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December 15, 1995 - Image 18

Resource type:
Text
Publication:
The Detroit Jewish News, 1995-12-15

Disclaimer: Computer generated plain text may have errors. Read more about this.

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POTATOES page 15

incline — due to the increasing
number of new babies preferring
a healthy compote over the
greasy stuff their parents ate.
1984: The Grekin family hon-
ors "Latka 13" with an engraved
kiddush cup.
1991: A record-breaking crowd
of 426 attends "Latka 20." Prior
to the event, the Nolishes recon-
figured their kitchen to accom-
modate nine oversized electric
frying pans. They added two
downstairs ovens to their set of
upstairs ovens. Renovations gave
them room enough to warm 480
latkes simultaneously.
They also rented a free-stand-
ing, heated bridal tent so the
overflow of guests could nosh and
drosh outside.
1991: The party outgrows the
Nolish home in Huntington
Woods. Owners of the Mill Street
Bar and Grill welcome the crowd.
1995: At "Latka 25," Shirley
and Sid Broida, in their late 80s,
were the oldest guests. Aman-
da Gable, 18, a freshman at East-

em Michigan University, expe-
riences a break with the past and
receives a latke-party invitation
all of her own.
"I'm at school, so to be invited
is really neat," she says.
As each Chanukah comes and
goes, new names are added to the
"Latka" mailing list. Children's
schoolteachers have attended.
Members from Temple Emanu-
El, where the families belong,
also come. The crowds get bigger
and bigger and seemingly hun-
grier, too. According to statistics,
kept diligently by Ms. Nolish, the
group has consumed approxi-
mately 20,000 latkes over the
course of 25 years.
Joy Gable, Amanda's mom,
volunteered for one shift as a
server Sunday at the "Silver Lat-
ka" party. She loves the job, the
people, the food.
"It's a lot of fu n," she says. "You
get to see everybody. You get to
talk to everybody. You get to eat
as many latkes as you want, and
they get better every year." I

(

Leaders Seeking
Peace Among Jews

RUTH LITTMANN STAFF WRITER

our Jewish institutions
published a "Statement of
Unity" in The Jewish News
last week to stress the im-
portance of interdenominational
harmony.
Amid reports of turbulence be-
tween religious and secular Jews
in Israel after the assassination
of Prime Minister Yitzhak Rabin
in November, a cross-section of
local leaders signed the state-
ment to underscore their belief
that similar unrest should not
poison relations among Jews
here.
"We've always had a close re-
lationship in this community be-
tween all the denominations,"
says Bob Aronson, executive vice
president of the Jewish Federa-
tion of Metropolitan Detroit.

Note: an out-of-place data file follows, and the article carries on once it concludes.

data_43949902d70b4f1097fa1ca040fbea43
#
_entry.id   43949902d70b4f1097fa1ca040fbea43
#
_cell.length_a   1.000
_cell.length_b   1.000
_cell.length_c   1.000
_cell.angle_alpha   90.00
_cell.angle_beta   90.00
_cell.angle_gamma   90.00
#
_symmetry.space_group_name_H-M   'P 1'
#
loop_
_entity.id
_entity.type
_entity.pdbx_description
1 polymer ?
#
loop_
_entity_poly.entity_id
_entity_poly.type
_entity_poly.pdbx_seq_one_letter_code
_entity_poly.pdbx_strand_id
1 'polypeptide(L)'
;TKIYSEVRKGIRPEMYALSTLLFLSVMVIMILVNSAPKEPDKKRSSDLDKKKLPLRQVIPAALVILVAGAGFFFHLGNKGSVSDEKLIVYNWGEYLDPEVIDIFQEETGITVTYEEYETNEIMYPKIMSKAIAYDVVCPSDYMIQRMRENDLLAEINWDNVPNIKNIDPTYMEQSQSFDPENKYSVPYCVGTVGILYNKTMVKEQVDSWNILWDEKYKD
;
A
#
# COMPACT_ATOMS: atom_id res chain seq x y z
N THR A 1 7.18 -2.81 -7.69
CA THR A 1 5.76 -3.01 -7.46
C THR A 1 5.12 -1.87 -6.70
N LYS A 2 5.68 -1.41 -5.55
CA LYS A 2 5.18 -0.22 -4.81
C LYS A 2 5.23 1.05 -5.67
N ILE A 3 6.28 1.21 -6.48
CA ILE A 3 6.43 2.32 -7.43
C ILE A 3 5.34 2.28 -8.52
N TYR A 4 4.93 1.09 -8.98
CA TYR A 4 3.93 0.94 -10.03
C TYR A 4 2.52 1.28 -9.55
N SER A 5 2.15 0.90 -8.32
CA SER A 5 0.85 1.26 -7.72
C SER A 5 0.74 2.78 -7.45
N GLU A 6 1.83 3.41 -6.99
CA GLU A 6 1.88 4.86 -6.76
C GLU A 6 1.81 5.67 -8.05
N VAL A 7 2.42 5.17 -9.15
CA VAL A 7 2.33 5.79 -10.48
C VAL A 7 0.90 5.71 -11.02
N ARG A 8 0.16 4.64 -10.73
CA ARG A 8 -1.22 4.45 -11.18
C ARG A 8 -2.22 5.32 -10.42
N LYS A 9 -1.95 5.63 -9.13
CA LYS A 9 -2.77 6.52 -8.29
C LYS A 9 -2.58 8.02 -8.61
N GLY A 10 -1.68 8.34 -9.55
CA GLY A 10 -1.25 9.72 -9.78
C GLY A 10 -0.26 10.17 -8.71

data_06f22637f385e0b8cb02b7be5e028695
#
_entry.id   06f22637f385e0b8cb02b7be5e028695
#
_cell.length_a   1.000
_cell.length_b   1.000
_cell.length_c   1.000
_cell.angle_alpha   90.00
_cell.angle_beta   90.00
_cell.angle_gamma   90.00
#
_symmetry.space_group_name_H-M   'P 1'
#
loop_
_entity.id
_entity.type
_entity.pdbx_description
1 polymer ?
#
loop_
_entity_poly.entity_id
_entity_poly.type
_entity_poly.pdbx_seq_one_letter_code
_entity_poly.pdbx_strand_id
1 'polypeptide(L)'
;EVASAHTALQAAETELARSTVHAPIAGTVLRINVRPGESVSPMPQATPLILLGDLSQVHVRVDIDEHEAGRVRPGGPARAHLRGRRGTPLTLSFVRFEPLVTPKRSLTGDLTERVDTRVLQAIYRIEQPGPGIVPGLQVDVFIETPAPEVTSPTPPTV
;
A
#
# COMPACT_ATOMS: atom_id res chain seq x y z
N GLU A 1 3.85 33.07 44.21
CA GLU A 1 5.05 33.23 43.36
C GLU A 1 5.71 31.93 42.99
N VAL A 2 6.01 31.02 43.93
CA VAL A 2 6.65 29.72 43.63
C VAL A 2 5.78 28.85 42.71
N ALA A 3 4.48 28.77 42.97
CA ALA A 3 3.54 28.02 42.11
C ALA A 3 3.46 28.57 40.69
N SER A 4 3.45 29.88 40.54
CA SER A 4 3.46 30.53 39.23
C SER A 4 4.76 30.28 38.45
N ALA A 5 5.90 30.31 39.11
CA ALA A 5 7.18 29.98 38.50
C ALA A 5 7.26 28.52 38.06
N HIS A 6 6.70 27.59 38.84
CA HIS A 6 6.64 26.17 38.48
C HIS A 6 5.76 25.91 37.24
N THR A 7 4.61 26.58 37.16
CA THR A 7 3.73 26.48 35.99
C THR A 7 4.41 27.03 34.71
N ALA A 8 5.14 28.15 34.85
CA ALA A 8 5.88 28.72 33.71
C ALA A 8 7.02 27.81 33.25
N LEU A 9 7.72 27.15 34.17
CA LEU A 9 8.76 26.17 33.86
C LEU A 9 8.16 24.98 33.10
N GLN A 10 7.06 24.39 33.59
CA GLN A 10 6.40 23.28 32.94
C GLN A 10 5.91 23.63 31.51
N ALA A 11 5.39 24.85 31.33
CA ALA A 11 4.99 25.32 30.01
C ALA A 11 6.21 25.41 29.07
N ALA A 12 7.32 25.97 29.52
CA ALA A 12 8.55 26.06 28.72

"We're not going to let whatev-
er rifts and conflicts exist beyond
Detroit affect our community."
The Statement of Unity was
signed by Rabbi Chaskel Grub-
ner of the Council of Orthodox
Rabbis, Rabbi Harold LosS of the
Michigan Board of Rabbis, Pres-
ident Robert Naftaly of the Jew-
ish Federation and President
Allen Zemmol of the Jewish
Community Council.
The statement condemns the
assassination of Mr. Rabin and
supports efforts "to secure a last-
ing and genuine peace for the
people of Israel." It repudiates
"strident rhetoric against any
group among us" and declares:
"All of us must search our
souls to eliminate stereotyping
and to reach out in friendship,

F

understanding and respect for
our fellow Jews."
Rabbi Joseph Krupnik from
the Council of Orthodox Rabbis
thinks the statement implies dis-
unity in metro Detroit and exag-
gerates the differences between
observant Jews and secularists
in Israel and elsewhere through-
out the world.
"I don't understand the as-
sumption that this is some kind
of widespread prokilem," he said.
"There's always room for better
understanding, but the fact of the
matter is I can't think of any par-
ticular front on which there are
any major clashes."
Like Rabbi Krupnik, Mr. Zem-
mol maintains that members of
metro Detroit's multifaceted Jew-
ish movements get along, but
"sometimes you have to repeat
the obvious. We're a united com-
munity and we oppose violence."
Mr. Aronson says the state-
ment demonstrates cooperation
between denominations. Feder-
ation composed a rough draft.
Less than two days later it was
ratified by all parties involved.
"I think we need to continue
the dialogue that we've begun,"
he says.
Rabbi Loss also hopes for in-
creased communication. Among
rabbis, he says, Reform and Con-
servative clergy interact, but Or-
thodox don't generally take part.
"I don't think there is anything
but a sense of harmony in terms
of our interaction, but the inter-
action is almost nonexistent," he
says. 0

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